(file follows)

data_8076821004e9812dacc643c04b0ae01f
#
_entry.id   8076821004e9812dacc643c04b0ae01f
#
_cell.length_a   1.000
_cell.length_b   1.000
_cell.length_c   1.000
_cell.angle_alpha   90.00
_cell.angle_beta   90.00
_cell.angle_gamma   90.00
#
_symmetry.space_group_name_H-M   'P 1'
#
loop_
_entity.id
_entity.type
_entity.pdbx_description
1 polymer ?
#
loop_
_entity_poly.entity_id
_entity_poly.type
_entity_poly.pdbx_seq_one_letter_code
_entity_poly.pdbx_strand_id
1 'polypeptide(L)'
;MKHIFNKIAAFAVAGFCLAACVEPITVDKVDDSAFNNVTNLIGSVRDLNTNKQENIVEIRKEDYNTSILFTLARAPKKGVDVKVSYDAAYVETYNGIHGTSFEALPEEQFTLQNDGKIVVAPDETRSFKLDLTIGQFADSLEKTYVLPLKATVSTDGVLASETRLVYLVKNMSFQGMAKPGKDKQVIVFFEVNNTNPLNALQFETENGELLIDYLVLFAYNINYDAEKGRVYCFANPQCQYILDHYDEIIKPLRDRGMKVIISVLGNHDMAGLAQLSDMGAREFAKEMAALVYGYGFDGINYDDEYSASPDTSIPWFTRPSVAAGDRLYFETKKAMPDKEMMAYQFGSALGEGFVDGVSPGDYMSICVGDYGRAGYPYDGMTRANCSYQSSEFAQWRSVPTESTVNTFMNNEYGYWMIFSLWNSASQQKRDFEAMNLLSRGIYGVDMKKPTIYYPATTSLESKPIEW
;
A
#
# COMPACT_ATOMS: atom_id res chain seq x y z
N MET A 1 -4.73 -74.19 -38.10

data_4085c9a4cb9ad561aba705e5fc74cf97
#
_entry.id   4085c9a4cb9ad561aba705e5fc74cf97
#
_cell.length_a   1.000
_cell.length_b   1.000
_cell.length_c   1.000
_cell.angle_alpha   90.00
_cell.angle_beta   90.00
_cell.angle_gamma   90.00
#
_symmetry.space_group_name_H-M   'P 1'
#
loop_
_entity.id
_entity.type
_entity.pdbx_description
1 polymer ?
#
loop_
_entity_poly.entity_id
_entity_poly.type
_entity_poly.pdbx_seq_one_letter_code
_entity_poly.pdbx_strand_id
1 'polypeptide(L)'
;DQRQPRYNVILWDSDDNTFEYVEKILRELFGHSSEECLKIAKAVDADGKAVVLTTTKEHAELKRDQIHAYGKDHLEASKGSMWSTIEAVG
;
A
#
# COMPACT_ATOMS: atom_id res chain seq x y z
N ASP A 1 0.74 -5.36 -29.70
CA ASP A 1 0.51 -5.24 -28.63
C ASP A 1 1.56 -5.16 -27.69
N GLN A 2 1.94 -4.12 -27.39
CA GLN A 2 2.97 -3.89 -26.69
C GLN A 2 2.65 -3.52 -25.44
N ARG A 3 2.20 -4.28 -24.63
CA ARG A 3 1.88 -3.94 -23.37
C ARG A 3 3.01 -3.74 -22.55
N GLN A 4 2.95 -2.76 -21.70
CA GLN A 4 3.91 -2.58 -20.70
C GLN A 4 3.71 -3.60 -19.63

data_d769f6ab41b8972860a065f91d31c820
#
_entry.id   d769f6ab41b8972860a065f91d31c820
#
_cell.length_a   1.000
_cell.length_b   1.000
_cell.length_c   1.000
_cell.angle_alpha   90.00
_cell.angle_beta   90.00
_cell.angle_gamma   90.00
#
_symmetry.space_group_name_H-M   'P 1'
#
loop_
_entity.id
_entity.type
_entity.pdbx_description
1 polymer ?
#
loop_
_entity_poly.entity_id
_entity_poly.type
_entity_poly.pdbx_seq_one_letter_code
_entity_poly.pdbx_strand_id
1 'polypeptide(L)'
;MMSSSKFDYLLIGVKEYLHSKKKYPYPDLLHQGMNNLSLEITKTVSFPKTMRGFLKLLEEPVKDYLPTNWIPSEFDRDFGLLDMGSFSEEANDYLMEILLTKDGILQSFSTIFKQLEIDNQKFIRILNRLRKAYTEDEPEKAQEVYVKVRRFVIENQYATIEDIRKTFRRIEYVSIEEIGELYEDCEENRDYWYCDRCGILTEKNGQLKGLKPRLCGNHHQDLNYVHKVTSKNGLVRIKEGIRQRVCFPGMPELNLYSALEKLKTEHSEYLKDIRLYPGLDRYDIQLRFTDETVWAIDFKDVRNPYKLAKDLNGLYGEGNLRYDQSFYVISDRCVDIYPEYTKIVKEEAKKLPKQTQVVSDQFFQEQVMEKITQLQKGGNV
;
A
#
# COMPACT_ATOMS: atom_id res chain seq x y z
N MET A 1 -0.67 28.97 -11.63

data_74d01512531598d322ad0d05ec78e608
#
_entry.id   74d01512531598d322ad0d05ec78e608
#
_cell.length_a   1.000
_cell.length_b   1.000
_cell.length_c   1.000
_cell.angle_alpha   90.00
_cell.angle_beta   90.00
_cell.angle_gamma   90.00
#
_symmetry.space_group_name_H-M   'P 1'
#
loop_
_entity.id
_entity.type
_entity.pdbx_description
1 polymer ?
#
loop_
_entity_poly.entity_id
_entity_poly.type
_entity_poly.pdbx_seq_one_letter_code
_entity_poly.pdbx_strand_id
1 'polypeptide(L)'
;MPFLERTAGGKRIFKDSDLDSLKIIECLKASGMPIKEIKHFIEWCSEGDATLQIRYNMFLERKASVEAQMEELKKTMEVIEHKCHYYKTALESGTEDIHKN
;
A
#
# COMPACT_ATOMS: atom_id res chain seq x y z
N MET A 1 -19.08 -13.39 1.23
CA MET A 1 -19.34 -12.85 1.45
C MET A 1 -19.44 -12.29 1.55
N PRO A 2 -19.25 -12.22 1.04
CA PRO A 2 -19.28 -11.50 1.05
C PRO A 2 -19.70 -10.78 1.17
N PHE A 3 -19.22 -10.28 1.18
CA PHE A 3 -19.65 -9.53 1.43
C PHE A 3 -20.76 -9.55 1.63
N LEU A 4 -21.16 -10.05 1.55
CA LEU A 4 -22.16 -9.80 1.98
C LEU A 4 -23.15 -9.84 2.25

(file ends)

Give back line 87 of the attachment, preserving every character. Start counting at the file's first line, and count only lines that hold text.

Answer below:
loop_